Until mid-March, Zach Sass was the executive chef at Nashville Underground, a popular tourist spot known for its hot chicken on Music Row in Nashville. Sass, 31, had been a chef for 12 years, working all over the country and putting in 60- to 70-hour weeks. After Covid-19 forced Nashville Underground and other businesses to close, Sass found himself at home with time on his hands.

Sass also needed to figure out a way to earn a living, which is how he came to launch his first website to promote the live cooking classes he’s begun teaching via videoconferencing software. He set up the site with GoDaddy, the Scottsdale, Arizona-based domain registry and web-hosting service. “I’m not savvy when it comes to computers and technology,” Sass says. “I was scared not having any skills.” And yet, he got his site online and has begun teaching online classes, helping people to cook using the ingredients they have on hand in their kitchens and asking for donations between $10 and $100. Much of Sass’s inbound traffic comes from LinkedIn, and he recently started using Google Ads to grow the business.

Domain registries and hosts like GoDaddy, Wix, and Mailchimp have seen a bump in use since the worldwide quarantine began in March. GoDaddy has seen an 11.4 percent growth in domains Q1 over last year, with an acceleration in April, according to the company; its e-commerce platform experienced a 48 percent increase in paid subscribers in April over February. Tel Aviv-based Wix had 3.2 million people join in April, a monthly record. Mailchimp, which is based in Atlanta, began offering domains in November and saw websites publishing on its platform double in April, with a 64 percent increase in e-commerce transactions compared with the holiday season and a 107 percent increase over this time last year.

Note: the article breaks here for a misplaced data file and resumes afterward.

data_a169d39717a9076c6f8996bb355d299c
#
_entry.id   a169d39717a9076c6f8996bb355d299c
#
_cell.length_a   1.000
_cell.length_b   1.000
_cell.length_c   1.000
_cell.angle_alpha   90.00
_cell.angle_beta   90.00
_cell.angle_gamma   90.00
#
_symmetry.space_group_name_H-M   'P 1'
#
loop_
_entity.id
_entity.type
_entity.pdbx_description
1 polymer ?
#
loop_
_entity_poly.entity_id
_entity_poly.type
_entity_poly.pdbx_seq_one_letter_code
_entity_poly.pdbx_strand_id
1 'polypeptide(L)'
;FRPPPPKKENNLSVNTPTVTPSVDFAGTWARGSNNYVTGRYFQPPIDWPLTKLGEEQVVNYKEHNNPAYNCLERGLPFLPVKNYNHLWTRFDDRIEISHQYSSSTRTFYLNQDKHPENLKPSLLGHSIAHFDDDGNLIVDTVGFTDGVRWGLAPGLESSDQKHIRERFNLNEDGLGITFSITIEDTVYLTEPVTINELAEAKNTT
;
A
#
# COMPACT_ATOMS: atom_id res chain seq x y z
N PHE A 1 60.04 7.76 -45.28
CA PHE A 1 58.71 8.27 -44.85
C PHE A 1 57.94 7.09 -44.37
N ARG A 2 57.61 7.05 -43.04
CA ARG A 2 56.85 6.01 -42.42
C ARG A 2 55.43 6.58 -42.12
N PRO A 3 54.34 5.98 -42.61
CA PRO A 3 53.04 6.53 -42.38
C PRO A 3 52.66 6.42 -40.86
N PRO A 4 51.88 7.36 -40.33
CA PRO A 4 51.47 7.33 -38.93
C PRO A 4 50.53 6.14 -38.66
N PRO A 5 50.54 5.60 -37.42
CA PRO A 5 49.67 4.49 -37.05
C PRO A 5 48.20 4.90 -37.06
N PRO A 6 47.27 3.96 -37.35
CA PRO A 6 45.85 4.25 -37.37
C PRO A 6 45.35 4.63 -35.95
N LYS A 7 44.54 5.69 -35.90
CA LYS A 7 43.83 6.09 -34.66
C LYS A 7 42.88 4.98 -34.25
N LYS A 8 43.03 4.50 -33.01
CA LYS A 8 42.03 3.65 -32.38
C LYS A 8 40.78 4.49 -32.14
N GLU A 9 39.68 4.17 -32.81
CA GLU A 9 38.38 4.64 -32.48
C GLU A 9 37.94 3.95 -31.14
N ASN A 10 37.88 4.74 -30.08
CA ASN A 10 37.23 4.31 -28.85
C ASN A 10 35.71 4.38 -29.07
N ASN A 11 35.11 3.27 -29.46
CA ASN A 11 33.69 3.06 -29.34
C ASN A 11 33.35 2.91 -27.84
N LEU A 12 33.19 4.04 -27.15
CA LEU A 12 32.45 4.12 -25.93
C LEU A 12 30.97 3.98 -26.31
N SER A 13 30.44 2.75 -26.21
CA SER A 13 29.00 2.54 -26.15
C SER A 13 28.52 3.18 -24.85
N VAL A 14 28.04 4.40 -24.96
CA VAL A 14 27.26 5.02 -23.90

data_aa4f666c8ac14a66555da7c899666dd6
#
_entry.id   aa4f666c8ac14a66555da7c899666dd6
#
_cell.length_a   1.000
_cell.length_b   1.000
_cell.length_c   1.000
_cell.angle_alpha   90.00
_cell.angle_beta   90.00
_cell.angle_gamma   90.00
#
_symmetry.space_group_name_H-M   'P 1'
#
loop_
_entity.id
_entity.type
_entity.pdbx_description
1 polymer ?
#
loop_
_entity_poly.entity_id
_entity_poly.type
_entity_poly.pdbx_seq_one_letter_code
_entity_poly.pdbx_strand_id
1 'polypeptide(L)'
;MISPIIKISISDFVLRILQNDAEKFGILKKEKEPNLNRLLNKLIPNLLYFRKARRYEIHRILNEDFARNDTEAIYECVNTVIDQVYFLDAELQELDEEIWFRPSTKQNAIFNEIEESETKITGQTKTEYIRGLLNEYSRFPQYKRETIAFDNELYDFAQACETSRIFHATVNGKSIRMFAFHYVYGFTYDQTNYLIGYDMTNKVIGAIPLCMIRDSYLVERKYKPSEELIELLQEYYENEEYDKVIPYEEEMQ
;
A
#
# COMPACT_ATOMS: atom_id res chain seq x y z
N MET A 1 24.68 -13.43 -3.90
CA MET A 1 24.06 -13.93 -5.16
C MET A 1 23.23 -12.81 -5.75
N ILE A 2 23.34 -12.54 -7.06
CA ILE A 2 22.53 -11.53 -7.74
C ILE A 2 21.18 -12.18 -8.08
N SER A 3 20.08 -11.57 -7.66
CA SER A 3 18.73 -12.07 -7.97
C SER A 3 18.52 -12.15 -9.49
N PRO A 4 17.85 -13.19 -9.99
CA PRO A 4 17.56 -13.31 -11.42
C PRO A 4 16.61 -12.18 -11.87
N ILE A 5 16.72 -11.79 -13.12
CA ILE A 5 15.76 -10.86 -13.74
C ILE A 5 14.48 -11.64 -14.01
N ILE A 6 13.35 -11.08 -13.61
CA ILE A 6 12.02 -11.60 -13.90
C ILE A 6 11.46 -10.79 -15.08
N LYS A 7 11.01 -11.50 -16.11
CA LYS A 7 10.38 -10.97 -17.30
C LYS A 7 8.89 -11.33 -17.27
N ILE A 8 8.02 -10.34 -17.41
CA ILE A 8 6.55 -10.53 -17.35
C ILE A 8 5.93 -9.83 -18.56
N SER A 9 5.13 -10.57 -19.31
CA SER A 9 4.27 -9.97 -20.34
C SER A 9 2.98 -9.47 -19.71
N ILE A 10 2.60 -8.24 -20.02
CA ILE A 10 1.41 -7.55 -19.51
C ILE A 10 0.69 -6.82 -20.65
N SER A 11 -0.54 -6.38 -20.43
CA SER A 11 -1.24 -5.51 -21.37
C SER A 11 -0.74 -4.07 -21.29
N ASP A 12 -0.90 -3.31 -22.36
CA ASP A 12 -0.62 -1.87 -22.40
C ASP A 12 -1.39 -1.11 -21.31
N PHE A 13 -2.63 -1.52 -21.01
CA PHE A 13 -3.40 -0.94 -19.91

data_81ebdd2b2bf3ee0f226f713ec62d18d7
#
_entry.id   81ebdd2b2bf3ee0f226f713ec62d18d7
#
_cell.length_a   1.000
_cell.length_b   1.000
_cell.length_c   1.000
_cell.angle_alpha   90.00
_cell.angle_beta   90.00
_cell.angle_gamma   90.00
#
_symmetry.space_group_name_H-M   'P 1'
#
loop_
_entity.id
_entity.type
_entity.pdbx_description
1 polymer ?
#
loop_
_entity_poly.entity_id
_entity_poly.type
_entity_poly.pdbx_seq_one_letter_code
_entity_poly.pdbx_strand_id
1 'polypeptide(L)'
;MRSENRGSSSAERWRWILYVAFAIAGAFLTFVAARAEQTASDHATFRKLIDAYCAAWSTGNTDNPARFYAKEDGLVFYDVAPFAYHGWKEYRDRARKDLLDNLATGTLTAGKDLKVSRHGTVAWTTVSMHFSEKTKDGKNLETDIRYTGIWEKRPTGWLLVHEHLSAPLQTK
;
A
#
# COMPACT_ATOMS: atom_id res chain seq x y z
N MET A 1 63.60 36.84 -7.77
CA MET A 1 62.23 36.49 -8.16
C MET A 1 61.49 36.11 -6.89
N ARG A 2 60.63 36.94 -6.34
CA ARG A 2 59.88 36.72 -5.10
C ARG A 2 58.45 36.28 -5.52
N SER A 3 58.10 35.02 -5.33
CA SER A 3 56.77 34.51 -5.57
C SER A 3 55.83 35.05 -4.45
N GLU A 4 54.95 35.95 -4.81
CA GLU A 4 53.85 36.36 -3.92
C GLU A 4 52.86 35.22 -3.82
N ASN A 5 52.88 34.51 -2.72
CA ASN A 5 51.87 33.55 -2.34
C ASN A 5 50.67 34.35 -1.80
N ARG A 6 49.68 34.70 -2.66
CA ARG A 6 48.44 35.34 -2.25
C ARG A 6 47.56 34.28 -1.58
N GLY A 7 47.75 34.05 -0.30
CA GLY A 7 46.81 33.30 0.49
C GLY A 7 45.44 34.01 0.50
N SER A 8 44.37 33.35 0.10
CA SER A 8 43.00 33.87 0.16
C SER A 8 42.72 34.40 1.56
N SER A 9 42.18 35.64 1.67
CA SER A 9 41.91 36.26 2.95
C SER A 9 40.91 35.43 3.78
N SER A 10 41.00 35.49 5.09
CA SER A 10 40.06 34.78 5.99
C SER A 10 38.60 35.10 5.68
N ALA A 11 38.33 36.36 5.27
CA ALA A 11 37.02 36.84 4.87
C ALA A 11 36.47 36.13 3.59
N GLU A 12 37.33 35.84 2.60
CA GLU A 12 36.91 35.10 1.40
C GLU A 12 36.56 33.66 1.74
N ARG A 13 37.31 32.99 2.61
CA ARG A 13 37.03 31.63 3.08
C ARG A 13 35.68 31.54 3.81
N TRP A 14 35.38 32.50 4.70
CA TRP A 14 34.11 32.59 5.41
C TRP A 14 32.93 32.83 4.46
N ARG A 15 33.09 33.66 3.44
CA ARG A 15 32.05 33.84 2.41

In addition to laid-off workers getting online, brick-and-mortar businesses that were slow to digitize suddenly are finding themselves in need of a website or e-commerce vertical. Cultured Books, a St. Petersburg, Florida-based pop-up bookstore specializing in multicultural titles, has been around since 2018 but with a very limited presence online. “A lot of our business is face to face,” says founder Lorielle Hollaway. “We didn’t have a web store.” With her physical shop closed, she’s had to adapt, building a site with Mailchimp and setting up a partnership to sell through Bookshop.org, a marketplace launched in January to support independent booksellers. “The website is very helpful because people who didn’t even know we had the pop-up space now know about us,” she says. Hollaway has also begun hosting a read-aloud series in which community leaders in her area can read books to kids over video, and she’s coming up with more ways to engage book buyers online. “We’re definitely trying to change our business model,” Hollaway says.

“We’re seeing a digitization of small business occurring right now that would’ve taken over a decade,” says GoDaddy COO Andrew Low Ah Kee. “We’re seeing it in a compressed time frame.”

John Foreman, Mailchimp’s chief product officer, would agree. Foreman cites internal numbers that show a 57 percent decrease in the time website customers are spending between building pages and publishing them to the world. “That is not about friction, that’s about desire,” Foreman says. “Small businesses are saying, ‘We don’t have time to just play with this. We need a website now.'”